• Link to other blogs — Acknowledging a great post on another’s blog can help build your reputation and deliver readers for your own blog
  • Comments are a great way to spread the word, but don’t spam — If every comment you make includes a gratuitous link to your blog, or is seen as merely self-serving, you’re not going to be successful in luring readers of other blogs to yours
  • Ensure your comments are relevant and on-topic — This is the other side of the previous rule: Don’t comment if you’re not adding value. We’re often tempted to post something useless like “I agree,” or “What he said” but that does nothing but clutter up the comments stream, and readers will immediately gloss over your comment in search of something interesting.
  • Include a link to your blog — Yes, it’s appropriate to include a link to your blog in a comment, but only in context, meaning that your blog amplifies or otherwise is pertinent to the same or a similar topic

Blog Frequently

Once you start blogging, you’ll want to establish a rhythm. Try to blog frequently — more than once a week, maybe even daily. The point of blogging is to get followers. Followers want currency, not stale, month-old posts. Blogging frequently will keep them coming back.

If you can’t commit to blog daily, shoot for blogging every few days, or at least weekly. You may need to spread the blogging chores among several authors. If you do, encourage them to maintain a common tone.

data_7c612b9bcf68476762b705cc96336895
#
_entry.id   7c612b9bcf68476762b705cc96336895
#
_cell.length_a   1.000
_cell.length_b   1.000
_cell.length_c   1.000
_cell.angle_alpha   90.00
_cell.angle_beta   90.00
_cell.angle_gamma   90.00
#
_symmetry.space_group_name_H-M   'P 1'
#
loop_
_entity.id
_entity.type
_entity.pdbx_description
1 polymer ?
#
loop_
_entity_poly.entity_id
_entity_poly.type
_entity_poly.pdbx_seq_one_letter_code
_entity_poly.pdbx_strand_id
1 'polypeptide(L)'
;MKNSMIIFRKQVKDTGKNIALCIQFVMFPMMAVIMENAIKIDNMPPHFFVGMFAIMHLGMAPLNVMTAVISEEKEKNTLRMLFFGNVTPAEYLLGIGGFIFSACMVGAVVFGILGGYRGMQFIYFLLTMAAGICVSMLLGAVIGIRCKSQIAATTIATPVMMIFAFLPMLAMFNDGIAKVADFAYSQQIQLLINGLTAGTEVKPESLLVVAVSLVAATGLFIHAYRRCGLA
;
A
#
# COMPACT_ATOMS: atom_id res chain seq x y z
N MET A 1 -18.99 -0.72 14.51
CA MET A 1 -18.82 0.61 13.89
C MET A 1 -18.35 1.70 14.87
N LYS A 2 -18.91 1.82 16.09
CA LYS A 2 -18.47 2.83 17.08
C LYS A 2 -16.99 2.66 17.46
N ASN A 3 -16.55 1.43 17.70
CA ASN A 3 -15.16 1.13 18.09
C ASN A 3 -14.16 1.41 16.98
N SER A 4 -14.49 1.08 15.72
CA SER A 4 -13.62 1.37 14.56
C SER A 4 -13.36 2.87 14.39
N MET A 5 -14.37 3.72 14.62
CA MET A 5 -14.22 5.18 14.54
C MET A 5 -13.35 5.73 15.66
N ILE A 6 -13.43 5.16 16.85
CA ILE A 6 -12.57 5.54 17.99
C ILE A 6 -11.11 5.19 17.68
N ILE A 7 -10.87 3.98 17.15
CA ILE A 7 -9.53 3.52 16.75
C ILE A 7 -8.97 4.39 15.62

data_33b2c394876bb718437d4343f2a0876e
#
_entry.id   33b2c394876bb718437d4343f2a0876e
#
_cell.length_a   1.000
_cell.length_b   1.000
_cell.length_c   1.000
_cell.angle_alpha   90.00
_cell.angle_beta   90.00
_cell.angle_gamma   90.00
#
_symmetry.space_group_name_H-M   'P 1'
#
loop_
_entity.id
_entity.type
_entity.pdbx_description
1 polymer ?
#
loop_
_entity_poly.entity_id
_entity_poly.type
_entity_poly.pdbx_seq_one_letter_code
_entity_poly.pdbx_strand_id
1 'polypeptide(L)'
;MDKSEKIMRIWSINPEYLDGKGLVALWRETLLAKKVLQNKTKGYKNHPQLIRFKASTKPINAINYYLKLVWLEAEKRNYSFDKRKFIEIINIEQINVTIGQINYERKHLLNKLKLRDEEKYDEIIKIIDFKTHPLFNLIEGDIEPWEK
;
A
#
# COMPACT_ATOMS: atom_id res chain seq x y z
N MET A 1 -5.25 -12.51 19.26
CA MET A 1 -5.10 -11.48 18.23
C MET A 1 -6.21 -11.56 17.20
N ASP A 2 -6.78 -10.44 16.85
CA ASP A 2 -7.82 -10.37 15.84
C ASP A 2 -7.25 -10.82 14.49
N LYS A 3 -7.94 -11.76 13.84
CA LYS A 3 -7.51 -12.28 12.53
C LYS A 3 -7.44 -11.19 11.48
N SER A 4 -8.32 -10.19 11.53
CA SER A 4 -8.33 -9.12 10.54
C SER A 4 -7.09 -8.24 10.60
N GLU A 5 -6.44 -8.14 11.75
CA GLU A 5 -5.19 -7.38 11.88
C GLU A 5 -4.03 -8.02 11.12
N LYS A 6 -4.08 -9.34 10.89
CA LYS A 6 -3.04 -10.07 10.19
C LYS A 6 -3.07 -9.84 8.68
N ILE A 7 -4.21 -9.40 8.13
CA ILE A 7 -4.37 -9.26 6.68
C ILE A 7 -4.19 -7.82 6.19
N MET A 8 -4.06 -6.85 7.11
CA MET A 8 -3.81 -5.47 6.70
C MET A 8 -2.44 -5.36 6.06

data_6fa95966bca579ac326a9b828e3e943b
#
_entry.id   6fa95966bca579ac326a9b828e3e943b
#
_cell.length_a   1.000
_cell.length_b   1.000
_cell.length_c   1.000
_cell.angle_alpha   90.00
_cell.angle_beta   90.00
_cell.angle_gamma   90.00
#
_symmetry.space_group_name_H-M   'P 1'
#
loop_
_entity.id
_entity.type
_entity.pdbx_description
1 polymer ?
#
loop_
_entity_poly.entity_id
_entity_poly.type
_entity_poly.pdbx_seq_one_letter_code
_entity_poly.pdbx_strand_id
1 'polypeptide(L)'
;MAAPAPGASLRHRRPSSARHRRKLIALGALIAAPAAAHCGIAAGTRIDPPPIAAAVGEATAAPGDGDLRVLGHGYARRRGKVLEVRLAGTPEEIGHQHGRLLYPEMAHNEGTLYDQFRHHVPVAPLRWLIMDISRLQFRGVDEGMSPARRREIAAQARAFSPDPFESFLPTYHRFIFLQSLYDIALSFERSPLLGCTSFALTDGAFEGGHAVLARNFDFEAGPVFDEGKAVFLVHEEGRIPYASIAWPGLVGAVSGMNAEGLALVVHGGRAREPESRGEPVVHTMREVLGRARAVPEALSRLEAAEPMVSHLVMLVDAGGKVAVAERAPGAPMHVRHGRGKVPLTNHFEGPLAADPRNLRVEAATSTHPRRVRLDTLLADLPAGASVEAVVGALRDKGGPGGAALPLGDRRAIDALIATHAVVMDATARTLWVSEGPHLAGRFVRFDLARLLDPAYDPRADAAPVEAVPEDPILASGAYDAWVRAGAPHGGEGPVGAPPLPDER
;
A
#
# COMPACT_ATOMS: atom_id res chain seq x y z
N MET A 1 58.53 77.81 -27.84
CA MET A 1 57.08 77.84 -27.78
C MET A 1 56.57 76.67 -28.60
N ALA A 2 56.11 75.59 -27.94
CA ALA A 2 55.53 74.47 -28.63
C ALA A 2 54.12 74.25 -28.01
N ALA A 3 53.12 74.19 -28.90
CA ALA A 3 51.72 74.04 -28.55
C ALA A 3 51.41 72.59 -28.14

Next up: Writing Your Blog


How to Blog is the 145th in a series of excerpts from our book, Be a Person: the Social Operating Manual for Enterprises (itself part of a series for different audiences). We’re just past page 378. At this rate it’ll be a long time before we get through all 430 pages, but luckily, if you’re impatient, the book is available in paper form at bit.ly/OrderBeAPerson and you can save $5 using Coupon Code 6WXG8ABP2Infinite Pipeline book cover

Get our new book, The Infinite Pipeline: How to Master Social Media for Business-to-Business Sales Success online here. You can save $5 using Coupon Code 62YTRFCV

What Others Are Saying

Infinite Pipeline offers practical advice for using social media to extend relationship selling online. It’s a great way to get crazy-busy prospects to pay attention.”
—Jill Konrath, author of SNAP Selling and Selling to Big Companies